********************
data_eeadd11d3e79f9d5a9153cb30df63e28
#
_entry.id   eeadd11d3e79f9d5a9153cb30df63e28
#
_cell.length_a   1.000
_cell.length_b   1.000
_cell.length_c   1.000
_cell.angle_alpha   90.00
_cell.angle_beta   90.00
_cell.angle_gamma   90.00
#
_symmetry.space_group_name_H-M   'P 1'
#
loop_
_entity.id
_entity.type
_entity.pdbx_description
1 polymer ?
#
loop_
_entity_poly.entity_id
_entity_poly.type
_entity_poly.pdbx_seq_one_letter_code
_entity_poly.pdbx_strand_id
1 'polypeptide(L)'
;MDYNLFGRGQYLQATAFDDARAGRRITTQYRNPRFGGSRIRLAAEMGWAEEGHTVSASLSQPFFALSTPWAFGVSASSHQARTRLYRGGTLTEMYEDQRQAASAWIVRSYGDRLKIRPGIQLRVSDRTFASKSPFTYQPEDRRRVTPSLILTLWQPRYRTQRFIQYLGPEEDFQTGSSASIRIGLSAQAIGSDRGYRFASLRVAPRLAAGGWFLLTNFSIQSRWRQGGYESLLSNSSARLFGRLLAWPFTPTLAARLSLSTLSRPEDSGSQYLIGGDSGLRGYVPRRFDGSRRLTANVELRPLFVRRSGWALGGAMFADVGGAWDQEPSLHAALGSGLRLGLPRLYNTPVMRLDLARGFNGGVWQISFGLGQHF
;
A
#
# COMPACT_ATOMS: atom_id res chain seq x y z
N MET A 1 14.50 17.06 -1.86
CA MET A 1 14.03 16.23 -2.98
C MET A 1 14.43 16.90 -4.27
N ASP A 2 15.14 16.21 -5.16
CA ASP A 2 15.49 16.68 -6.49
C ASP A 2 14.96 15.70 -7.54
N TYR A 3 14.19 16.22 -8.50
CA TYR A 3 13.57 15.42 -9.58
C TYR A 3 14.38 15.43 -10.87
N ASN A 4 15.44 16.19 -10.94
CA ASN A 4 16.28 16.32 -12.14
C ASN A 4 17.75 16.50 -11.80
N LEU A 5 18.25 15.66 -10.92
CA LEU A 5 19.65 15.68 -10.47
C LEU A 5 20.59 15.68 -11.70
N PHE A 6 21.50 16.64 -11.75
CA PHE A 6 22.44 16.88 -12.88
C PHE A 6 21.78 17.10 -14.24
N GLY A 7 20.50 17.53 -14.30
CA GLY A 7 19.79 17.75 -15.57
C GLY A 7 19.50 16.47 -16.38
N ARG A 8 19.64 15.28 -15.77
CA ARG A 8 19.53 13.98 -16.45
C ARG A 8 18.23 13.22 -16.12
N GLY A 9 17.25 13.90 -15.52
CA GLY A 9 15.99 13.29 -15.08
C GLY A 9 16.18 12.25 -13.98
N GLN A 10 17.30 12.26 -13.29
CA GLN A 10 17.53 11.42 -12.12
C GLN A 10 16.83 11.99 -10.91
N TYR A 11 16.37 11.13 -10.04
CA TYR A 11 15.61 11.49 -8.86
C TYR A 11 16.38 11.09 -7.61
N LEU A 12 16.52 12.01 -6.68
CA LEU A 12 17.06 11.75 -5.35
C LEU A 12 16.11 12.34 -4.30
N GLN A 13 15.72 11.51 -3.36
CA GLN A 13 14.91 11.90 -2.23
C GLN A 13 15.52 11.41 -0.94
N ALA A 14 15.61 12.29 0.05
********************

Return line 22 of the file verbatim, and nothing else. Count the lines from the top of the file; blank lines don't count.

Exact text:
_entity_poly.type